Hill took heat in first year as state superintendent

Mar 18, 2012 By Bob Moen, The Associated Press

CHEYENNE -- Just over a year into her job as Wyoming's top public education official, Cindy Hill is finding that the learning curve in managing a large government agency can be more challenging than running a grade school.

Under her watch, Hill has seen an exodus of employees from the Department of Education. One former division director contended the department has become a hostile workplace -- an accusation Hill denies.

Meanwhile, lawmakers proposed legislation to make her job an appointed position rather than an elected one.

Still, Hill is unbowed in her drive to change how the education department manages Wyoming's $1.5 billion a year public education system. Under her direction, the department has concentrated more on teacher development.

"I acted on my promises, and I sleep well at night," she said in a recent interview.

In 2010, Hill left her job as administrator of a Cheyenne junior high school to run for superintendent of public instruction. She defeated incumbent Jim McBride in a primary and won the general election over Mike Massie, a former state senator.

Hill focused in her campaign on changing the state agency from one that burdens school districts with filing cumbersome reports to one that helps districts instruct their students.

One of her first moves was to change the titles of top officers to "instructional leaders." She also created a program in which teachers statewide to share best teaching practices.

Some employees who served under McBride were replaced or left. In fact, 50 of some 150 employees working for the department in November 2010 had left the agency as of Feb. 23, according to state personnel records. About half of those positions remained unfilled.

Peggy Brown-Clark was among those who left. She was a division director for special education before taking a similar job with the Colorado Department of Education.

Brown-Clark said many employees felt they were working in a "hostile" environment because the new administration was forcing people to leave.

The loss of institutional knowledge left the agency in chaos, she said.

Before departing for Colorado, Brown-Clark sent an email to other state agencies expressing concerns about the department.

"I just didn't feel like I could walk away without saying something, and I believed that it was something that state agencies needed to be aware of because it was hurting people, and it was not OK with me and it was not OK with a lot of people," she said.

Hill downplayed the departures.

"We're fine," she said. "People retire, people move on to higher paying jobs. Lots of our people did."

She allowed that some longtime employees found the change in department focus uncomfortable.

"Whenever there's change, it's hard," Hill said. "I think that it's been a little bit more difficult for those who have a vision of the department as a compliance-oriented agency."

Hill said the only employee she's aware of who was forced to leave was a data management specialist accused in the shooting deaths of two people and the wounding of a third in Cheyenne in August.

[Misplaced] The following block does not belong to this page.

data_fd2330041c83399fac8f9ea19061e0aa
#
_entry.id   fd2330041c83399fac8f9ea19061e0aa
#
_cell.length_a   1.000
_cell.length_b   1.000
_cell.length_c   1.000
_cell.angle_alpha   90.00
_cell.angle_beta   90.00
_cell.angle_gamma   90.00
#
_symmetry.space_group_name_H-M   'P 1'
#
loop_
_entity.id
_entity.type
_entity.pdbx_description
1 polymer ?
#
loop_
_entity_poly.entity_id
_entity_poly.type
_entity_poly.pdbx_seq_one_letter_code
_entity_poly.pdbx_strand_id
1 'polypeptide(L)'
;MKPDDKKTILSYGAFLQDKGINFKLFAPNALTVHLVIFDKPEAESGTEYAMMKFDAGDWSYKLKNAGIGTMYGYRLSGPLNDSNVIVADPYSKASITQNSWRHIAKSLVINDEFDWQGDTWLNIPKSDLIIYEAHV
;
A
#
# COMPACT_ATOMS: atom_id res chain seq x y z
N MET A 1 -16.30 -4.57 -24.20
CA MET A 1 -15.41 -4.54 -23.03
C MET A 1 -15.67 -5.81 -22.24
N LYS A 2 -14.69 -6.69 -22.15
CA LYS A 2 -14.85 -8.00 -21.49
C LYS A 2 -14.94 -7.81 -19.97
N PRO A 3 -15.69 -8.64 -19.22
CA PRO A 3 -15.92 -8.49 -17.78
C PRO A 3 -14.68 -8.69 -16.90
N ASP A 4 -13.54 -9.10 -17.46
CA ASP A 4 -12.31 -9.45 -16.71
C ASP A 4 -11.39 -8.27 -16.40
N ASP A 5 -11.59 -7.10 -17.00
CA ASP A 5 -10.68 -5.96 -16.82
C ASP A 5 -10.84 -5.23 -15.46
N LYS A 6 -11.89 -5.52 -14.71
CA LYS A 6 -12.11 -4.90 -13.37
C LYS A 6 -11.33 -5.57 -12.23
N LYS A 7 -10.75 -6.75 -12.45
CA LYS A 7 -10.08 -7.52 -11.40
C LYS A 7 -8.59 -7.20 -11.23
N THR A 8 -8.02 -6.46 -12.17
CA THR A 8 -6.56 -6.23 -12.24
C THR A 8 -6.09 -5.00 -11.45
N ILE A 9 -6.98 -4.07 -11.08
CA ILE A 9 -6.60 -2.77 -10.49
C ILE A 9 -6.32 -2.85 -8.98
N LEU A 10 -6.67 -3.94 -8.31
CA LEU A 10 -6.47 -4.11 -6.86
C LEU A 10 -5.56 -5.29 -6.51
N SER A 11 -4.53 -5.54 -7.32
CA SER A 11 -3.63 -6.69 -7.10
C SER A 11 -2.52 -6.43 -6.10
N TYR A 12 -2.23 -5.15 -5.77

The turnover hasn't gone unnoticed by school districts.

"The thing that we've noticed is the fact that they've had so many people moving around and leaving the department that it's difficult to get answers at times," said Stuart Nelson, superintendent of Platte County School District 1 in Wheatland.

Nelson said his district has had trouble getting help on funding and special education matters.

Hill said her agency has answered any questions from those who need them.

"Some districts told people that they couldn't get questions answered, but we've never had calls from them -- so you wonder about those folks," Hill said.

Still, some lawmakers have questioned Hill's transfer of more than $200,000 from other department programs, without legislative approval, to create a program that brings teachers together to share best classroom practices.

They also wonder if the personnel turnover might jeopardize the agency's ability to handle the copious amounts of data required to track teacher and student performance.

Two legislators introduced measures to make the superintendent job a governor-appointed position. The legislation didn't go anywhere in the budget session that ended earlier this month.

Sen. Hank Coe, R-Cody, chairman of the Senate Education Committee, criticized the department on the floor of the Senate, questioning its commitment to the Legislature's drive for more accountability in public schools.

"The frustrations I've had are just I don't think we've had the cooperative spirit down there that I'd like to see," said Coe, who supported Massie in last year's general election.

Hill insisted the department is solidly behind the accountability effort. She called the criticism leveled against her mostly political -- criticism that does nothing to improve how Wyoming educates its children.

"We feel really good about what's going on in the department," Hill said. "The conversation has become about instruction instead of just compliance. Compliance is important but instruction is necessary if we're going to increase our students' performance."

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